The Senate passed the $1 trillion infrastructure plan on Tuesday after weeks of wrangling between Republicans and Democrats. This bipartisan plan will be one of the largest infrastructure investments seen in decades in the United States.
The vote ended 69-30, with 19 Republicans joining the 50 Democratic Party votes in favor of implementing the infrastructure plan. States will have the autonomy to allocate federal funds from this plan to projects that local governments deem a priority.
This outcome is the product of weeks of negotiation between the bipartisan team of 10 senators and the White House. The current legislation will authorize reinvestment in existing federal public infrastructure programs, as well as $550 billion for water and sewer projects, power grid renewal and maintenance of existing infrastructure.
For years, both Republicans and Democrats have expressed their intentions to implement a new infrastructure plan, however, differences in the focus of resources (Democrats favoring railroads and Republicans favoring highways) had prevented agreement.
Although Senate lawmakers reached an agreement on the infrastructure plan, the bill still has a long way to go. House Speaker Nancy Pelosi stated that the House would not vote on the infrastructure plan until the Senate passed the other $3.5 trillion plan to attack poverty and climate change.
What will the money in the infrastructure plan be used for?
Of the $550 billion earmarked in the infrastructure plan, $110 billion will go to building and renovating roads and bridges, $66 billion to railroads and $40 billion to fund new public transportation systems.
65 billion will go to broadband expansion in the U.S., which will include a 30 per month subsidy to fund Internet access for low-income families.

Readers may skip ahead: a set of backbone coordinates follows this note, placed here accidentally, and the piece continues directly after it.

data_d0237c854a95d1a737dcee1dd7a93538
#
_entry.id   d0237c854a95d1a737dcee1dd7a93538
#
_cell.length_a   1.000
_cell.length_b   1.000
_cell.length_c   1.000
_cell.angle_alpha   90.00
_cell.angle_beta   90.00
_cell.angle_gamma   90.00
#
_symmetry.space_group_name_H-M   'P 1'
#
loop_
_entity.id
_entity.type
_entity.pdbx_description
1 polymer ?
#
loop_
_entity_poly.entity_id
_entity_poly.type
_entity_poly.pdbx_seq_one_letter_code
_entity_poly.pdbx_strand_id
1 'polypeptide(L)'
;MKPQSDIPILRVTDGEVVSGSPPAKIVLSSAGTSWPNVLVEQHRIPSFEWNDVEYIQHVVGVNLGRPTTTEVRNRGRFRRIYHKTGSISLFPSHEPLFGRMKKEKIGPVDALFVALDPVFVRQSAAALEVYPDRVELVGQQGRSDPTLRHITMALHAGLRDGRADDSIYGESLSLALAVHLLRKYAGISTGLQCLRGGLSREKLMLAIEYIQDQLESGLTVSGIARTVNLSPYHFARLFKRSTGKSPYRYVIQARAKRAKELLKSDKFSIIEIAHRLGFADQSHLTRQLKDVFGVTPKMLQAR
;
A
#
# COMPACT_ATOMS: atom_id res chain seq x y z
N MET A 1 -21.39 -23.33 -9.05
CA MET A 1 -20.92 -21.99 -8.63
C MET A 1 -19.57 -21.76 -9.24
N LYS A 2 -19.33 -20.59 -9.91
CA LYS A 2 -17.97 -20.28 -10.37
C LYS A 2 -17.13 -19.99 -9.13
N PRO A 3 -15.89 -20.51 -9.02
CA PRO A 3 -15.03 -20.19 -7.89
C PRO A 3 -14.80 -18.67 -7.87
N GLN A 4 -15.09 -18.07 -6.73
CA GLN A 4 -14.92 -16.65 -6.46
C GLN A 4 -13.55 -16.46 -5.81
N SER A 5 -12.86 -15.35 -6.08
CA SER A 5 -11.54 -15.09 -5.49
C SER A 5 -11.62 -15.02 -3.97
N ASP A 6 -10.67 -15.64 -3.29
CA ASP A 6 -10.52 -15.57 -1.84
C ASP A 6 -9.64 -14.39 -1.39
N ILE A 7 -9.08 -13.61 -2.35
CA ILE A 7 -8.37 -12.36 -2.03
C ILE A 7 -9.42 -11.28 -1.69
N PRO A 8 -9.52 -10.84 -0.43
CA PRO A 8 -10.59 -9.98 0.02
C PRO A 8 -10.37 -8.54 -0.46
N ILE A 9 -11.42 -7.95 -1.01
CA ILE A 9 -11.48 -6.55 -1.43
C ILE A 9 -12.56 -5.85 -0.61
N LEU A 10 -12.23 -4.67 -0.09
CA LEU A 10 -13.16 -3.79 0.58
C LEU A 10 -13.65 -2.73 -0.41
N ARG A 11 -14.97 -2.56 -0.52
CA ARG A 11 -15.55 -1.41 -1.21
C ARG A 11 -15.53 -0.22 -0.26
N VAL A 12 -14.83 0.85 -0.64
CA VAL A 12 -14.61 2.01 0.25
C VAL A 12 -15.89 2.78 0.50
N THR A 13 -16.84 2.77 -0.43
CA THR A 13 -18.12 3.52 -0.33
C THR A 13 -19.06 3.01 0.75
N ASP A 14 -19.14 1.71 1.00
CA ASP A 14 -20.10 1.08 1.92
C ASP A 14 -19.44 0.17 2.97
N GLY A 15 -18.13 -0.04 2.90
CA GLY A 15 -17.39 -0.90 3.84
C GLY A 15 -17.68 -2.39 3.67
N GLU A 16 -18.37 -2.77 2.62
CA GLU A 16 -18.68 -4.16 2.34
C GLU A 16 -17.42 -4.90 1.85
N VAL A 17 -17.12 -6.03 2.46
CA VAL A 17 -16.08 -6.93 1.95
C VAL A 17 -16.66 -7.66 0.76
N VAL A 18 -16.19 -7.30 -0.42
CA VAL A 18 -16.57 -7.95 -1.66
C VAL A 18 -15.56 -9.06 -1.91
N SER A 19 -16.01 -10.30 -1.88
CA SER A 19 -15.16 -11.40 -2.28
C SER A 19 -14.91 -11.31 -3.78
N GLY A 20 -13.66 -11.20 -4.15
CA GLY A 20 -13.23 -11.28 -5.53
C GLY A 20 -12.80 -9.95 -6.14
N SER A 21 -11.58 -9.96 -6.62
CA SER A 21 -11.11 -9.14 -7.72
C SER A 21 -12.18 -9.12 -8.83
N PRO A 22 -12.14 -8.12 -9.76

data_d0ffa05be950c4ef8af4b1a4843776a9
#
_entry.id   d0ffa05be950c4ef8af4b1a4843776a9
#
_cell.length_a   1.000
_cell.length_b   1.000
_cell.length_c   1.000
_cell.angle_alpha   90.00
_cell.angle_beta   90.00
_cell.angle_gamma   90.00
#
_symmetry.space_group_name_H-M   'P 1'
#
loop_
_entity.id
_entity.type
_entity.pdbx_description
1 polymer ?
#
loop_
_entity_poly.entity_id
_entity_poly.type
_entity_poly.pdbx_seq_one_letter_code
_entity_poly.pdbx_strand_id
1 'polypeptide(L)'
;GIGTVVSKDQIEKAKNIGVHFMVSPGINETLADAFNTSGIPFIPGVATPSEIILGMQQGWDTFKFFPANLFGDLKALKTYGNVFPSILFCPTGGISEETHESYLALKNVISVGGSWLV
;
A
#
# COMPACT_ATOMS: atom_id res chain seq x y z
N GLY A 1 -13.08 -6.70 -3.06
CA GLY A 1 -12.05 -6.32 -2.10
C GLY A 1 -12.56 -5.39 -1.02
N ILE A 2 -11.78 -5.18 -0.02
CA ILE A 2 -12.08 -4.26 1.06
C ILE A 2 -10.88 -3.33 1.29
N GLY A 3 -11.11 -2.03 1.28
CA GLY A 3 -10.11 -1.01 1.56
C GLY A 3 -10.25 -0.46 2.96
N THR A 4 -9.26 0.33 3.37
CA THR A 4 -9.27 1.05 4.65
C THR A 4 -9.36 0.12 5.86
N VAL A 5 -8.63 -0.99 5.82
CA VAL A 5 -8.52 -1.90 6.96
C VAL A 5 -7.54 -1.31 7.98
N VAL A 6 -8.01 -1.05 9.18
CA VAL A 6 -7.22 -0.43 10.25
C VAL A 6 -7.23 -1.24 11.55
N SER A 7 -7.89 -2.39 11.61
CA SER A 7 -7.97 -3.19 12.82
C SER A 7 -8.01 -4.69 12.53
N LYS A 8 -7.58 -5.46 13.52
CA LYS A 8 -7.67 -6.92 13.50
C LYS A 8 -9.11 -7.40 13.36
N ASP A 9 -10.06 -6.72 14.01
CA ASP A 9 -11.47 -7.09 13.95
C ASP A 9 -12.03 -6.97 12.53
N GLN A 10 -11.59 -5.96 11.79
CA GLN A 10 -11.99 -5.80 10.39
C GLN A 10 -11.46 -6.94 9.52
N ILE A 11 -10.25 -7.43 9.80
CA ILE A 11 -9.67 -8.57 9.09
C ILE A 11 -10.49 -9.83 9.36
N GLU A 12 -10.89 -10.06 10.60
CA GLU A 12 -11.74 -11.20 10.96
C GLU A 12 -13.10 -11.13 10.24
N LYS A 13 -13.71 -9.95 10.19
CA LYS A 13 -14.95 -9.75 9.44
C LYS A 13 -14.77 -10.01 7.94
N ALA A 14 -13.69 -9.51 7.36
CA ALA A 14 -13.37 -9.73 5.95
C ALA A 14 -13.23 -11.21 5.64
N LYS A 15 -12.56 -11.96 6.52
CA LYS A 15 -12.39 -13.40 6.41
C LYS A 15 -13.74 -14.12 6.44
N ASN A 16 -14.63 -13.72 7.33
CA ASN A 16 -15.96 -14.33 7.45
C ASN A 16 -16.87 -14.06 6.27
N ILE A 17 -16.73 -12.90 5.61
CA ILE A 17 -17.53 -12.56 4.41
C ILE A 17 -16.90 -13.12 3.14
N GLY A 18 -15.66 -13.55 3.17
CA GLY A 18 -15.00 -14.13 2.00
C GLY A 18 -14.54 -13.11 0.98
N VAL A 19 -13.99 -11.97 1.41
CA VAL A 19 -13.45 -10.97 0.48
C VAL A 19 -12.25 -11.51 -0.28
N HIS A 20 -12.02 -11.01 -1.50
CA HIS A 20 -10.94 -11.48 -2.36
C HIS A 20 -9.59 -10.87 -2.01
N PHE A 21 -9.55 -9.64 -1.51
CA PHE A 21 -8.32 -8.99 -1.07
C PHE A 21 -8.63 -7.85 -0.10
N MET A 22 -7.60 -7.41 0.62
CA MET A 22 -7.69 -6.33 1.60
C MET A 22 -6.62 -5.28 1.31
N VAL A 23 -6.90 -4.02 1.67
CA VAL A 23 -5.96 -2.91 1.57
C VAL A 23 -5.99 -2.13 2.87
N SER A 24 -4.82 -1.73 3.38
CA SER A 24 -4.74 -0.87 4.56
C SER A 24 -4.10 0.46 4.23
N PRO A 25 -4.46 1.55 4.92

The bill also includes a budget to mitigate the consequences of climate change. 65 billion will be used to renew the electric grid and make it compatible with new generation sources. 50 billion will be used to make U.S. infrastructure more resilient to cyberattacks and the effects of climate change.
Nearly $7.5 billion will go to build electric and hybrid charging stations across the country. Another $7.5 billion will go to replace the aging fleet of school buses and ferries with lower-emission vehicles.
Republicans who oppose the bill argue that the costs of implementing the new infrastructure plan outweigh the benefits and that this plan truly does not make any substantial investments, nor does it prioritize any infrastructure.
Some economists suggest that the impact of the infrastructure plan, which will be implemented over the next 10 years, will be limited on short-term growth. However, the infrastructure investment made during the implementation of this plan will boost the country’s productivity.
One of the biggest points of difference between Democrats and Republicans is over how the money to fund the plan will be raised. The former largely favored the corporate tax increase, while those in the GOP openly oppose any tax increase.
In the end it was decided that funds for the infrastructure plan will be raised by redirecting money that has not yet been executed from previous stimulus plans to counteract the effects of the pandemic, as well as using Medicare reimbursements and money raised from broadband spectrum auctions in the United States.
The Congressional Budget Office also determined that the estimates for paying for the Infrastructure plan fell short and ultimately the bill that over the next decade could add as much as $256 billion to the nation’s deficit.